merges, merging, merged
1) V-RECIP-ERG If one thing merges with another, or is merged with another, they combine or come together to make one whole thing. You can also say that two things merge, or are merged.

[V with n] My life merged with his...

[V with n] Bank of America merged with a rival bank...

[pl-n V] The rivers merge just north of a vital irrigation system...

[pl-n V into n] The two countries merged into one...

[V pl-n] He sees sense in merging the two agencies while both are new...

[V n with n] Then he showed me how to merge the graphic with text on the same screen. [Also V pl-n into n]

2) V-RECIP If one sound, colour, or object merges into another, the first changes so gradually into the second that you do not notice the change.

[V into n] Like a chameleon, he could merge unobtrusively into the background...

[V with n] His features merged with the darkness...

[pl-n V] Night and day begin to merge.

English dictionary. 2008.


Look at other dictionaries:

  • merge — MÉRGE, merg, vb. III. intranz. I. 1. A se mişca deplasându se dintr un loc în altul; a se deplasa, a umbla. ♦ (Despre nave sau alte obiecte plutitoare) A pluti. ♦ (Despre păsări, avioane etc.) A zbura. ♦ (fam.; despre mâncăruri şi băuturi) A… …   Dicționar Român

  • merge — [mɜːdʒ ǁ mɜːrdʒ] verb [intransitive, transitive] 1. if two or more companies, organizations etc merge, or if they are merged, they join together: • The companies will merge their cellular phone operations, forming one of the nation s largest… …   Financial and business terms

  • merge — [ mɜrdʒ ] verb ** 1. ) intransitive or transitive if two organizations merge, or you merge them, they combine to form one bigger organization: Two of Indonesia s top banks are planning to merge. merge something with something: He has plans to… …   Usage of the words and phrases in modern English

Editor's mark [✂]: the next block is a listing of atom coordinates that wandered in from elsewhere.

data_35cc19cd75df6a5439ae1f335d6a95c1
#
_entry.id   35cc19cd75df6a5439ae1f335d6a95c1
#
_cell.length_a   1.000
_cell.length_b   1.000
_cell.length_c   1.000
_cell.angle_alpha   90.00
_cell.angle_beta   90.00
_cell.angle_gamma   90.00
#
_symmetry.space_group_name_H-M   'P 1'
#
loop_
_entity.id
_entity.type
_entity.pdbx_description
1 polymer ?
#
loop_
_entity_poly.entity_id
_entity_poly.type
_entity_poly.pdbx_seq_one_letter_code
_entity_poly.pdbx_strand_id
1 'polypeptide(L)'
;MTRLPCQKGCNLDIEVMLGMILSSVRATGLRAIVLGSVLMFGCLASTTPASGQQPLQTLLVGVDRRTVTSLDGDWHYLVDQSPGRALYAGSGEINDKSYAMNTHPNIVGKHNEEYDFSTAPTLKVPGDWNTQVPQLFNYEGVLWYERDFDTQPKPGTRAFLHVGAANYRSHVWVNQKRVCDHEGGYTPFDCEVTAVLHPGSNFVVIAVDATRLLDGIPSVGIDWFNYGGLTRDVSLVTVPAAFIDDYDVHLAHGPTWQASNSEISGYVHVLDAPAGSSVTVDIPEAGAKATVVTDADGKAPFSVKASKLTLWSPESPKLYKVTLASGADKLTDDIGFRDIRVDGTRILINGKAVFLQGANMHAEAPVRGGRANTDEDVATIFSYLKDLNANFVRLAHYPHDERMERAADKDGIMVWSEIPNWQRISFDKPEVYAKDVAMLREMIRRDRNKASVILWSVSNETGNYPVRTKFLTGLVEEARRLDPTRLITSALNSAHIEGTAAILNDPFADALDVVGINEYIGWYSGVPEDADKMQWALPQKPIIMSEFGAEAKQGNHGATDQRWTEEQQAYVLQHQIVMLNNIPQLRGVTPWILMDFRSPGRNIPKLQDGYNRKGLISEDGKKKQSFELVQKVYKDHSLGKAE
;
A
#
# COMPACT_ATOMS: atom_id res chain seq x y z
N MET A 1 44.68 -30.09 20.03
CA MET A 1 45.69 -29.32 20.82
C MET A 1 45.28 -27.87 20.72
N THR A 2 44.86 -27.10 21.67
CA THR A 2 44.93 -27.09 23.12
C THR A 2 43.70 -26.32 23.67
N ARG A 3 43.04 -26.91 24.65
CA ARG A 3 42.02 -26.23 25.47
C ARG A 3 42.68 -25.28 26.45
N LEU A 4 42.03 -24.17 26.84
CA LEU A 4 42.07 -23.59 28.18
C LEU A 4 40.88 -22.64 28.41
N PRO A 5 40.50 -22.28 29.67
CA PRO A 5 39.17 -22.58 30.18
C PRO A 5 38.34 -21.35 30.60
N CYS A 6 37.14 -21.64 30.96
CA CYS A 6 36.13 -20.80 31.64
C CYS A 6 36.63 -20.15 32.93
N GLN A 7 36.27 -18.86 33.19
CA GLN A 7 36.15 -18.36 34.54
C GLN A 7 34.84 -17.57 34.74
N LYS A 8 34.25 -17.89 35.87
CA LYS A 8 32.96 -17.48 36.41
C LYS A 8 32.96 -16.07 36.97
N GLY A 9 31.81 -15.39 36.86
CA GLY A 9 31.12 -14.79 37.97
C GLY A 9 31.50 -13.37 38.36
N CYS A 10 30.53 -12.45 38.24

• merge — [mə:dʒ US mə:rdʒ] v [Date: 1600 1700; : Latin; Origin: mergere to dive ] 1.) [I and T] to combine, or to join things together to form one thing merge with ▪ The bank announced that it was to merge with another of the high street banks. ▪ The… …   Dictionary of contemporary English

  • merge — / mərj/ vb merged, merg·ing vt 1: to cause to unite, combine, or coalesce merge one corporation with another 2: to cause to be incorporated and superseded one effect of a judgment is to merge therein the cause of action on which the action is… …   Law dictionary

  • merge — (m[ e]rj), v. t. [imp. & p. p. {Merged} (m[ e]rjd); p. pr. & vb. n. {Merging} (m[ e]r j[i^]ng).] [L. mergere, mersum. Cf. {Emerge}, {Immerse}, {Marrow}.] To cause to be swallowed up; to immerse; to sink; to absorb. [1913 Webster] To merge all… …   The Collaborative International Dictionary of English

  • Merge — Merge, v. i. To be sunk, swallowed up, or lost. [1913 Webster] Native irresolution had merged in stronger motives. I. Taylor. [1913 Webster] …   The Collaborative International Dictionary of English

  • merge in — index desegregate Burton s Legal Thesaurus. William C. Burton. 2006 …   Law dictionary

  • merge — (v.) 1630s, to plunge or sink in, from L. mergere to dip, dip in, immerse, plunge, probably rhotacized from *mezgo, from PIE *mezg to dip, plunge (Cf. Skt. majjati dives under, Lith. mazgoju to wash ). Legal sense of absorb an estate, contract,… …   Etymology dictionary

  • merge — blend, fuse, coalesce, amalgamate, commingle, mingle, *mix Analogous words: consolidate, concentrate, *compact, unify: *unite, combine, conjoin: *integrate, concatenate, articulate …   New Dictionary of Synonyms

  • merge — [v] bring or come together absorb, amalgamate, assimilate, become lost in, become partners, be swallowed up*, blend, cement, centralize, coalesce, combine, come aboard*, compound, conglomerate, consolidate, converge, deal one in, fuse, hitch on* …   New thesaurus

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